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New scheme to recycle plastic waste at South Walney

Monday 11th September 2017

Rigid plastic litter at South Walney Nature Reserve can now be recycledRigid plastic litter at South Walney Nature Reserve can now be recycled

All the rigid plastic litter collected at beach cleans at South Walney Nature Reserve this autumn can now be recycled and certain plastics will help make the world’s first recyclable shampoo bottle made from up to 25% recycled beach plastic.

An estimated eight million metric tonnes of plastic such as plastic bottles, food wrappers, bags, cotton buds and fishing nets is floating in our oceans. According to the Ellen MacArthur Foundation (EMF) 95% of the value of plastic packaging material, worth $80-120 billion annually, is lost to the economy and on the current track, there could be more plastics than fish in the ocean (by weight) by 2050.

Cumbria Wildlife Trust is helping to tackle this growing problem at a local level by running regular beach cleans. Thanks to an innovative project, the waste collected from beaches at South Walney Nature Reserve is now being given a second life as part of the world’s first run of recyclable shampoo bottles made from up to 25% recycled beach plastic.

On a typical beach clean at South Walney, volunteers collect an average of 80kg of waste which is enough to fill eight black bin liners. Common items include bits of boats and old hard hats, buckets and spades, Barbie dolls and toy dinosaurs, right down to the tiny plastic middles of cotton buds. Degradation of the marine plastics caused by the sun, saltwater and sand traditionally meant that whilst the plastics were being removed from local beaches, the material couldn’t be recycled and so was ultimately ending up in landfill or incineration.

Thanks to an innovative collaboration between recycling experts TerraCycle, SUEZ and P&G, the collected beach plastics can now be recycled. Cumbria Wildlife Trust sends the collected rigid plastic waste to TerraCycle who pays the shipping costs. All the HDPE plastic is used to make new Head & Shoulders recyclable shampoo bottles made from up to 25% recycled beach plastic. The bottles will initially be available at retail in France but it is hoped that this will be extended to include other European countries including the UK. All other rigid plastics collected through the clean-ups such as PET, LDPE, PP and PS are recycled with TerraCycle’s existing waste streams and will ultimately be given a second life as the likes of benches or waste bins.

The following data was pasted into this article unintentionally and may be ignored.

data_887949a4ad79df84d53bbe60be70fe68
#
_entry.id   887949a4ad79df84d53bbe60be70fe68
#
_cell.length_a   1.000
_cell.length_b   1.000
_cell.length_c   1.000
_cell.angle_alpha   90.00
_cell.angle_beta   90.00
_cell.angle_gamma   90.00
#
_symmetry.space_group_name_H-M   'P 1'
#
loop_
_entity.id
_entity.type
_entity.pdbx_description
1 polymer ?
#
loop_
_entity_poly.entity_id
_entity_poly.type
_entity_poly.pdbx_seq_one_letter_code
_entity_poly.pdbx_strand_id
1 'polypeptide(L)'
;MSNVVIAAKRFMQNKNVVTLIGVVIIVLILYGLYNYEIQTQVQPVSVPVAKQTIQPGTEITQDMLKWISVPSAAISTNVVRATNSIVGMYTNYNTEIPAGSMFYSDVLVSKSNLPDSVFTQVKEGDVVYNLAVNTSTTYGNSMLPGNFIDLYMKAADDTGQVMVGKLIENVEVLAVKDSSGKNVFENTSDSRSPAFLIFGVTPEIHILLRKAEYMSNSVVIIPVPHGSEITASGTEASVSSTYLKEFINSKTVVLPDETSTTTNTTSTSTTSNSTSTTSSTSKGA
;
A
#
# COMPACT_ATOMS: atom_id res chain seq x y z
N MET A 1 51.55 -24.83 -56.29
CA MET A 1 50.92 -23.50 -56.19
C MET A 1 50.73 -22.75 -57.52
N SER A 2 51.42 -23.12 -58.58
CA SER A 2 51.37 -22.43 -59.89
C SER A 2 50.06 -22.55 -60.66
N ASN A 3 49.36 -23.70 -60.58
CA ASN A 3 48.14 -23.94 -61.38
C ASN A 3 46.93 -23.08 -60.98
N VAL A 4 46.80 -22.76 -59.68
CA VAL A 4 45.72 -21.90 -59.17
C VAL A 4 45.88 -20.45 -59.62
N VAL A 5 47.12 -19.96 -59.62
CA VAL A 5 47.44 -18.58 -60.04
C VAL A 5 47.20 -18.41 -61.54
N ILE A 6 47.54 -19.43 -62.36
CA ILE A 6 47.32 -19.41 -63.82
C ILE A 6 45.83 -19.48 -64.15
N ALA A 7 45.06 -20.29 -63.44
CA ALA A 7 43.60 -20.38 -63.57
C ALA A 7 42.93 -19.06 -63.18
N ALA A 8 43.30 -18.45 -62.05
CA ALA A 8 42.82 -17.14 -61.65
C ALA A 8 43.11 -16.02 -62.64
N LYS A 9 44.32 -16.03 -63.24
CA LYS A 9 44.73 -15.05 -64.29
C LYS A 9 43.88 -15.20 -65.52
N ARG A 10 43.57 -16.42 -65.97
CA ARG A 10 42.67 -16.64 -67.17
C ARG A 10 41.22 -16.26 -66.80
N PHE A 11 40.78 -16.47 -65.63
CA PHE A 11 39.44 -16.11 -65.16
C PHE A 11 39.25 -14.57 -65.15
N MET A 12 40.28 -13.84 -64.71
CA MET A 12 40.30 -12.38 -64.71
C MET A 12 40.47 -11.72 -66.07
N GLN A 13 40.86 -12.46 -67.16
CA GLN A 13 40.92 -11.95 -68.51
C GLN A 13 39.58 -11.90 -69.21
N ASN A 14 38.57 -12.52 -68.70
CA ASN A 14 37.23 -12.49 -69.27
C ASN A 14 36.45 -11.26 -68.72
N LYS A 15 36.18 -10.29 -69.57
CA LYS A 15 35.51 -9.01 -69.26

Sarah Dalrymple, Warden at South Walney Nature Reserve said: “We’re delighted to be working in partnership with TerraCycle’s Beach Plastics Recycling Programme. This means that a huge amount of the litter collected on South Walney’s beaches will now be recycled, rather than going into landfill. This autumn we are running seven beach cleans at South Walney Nature Reserve, in conjunction with TerraCycle. We estimate we’ll clear up around 560kg or half a ton of beach litter (56 bin liners full) in just a few months!”

Tom Szaky, TerraCycle CEO and Founder added: “We hope that the launch of Head & Shoulders new recyclable shampoo bottles made from up to 25% recycled beach plastic will not only help to clean up plastic on beaches but also inspire consumers to play their part and recycle their shampoo bottles and prevent more waste landing on beaches. The production of this innovative new recycled shampoo bottle would not be possible without the great work and support of the volunteers of the Cumbria Wildlife Trust and other organisations like them who do such an important job in cleaning up the beaches.”

The next beach clean at South Walney Nature Reserve is on Sunday 17 September. Meet at 11.00am at the entrance to South Walney Nature Reserve. Please book in advance (all are welcome to join in) on 01539 816300 / mail@cumbriawildlifetrust.org.uk. Each beach clean lasts about an hour and a half and participants are advised to wrap up warm and wear sensible footwear.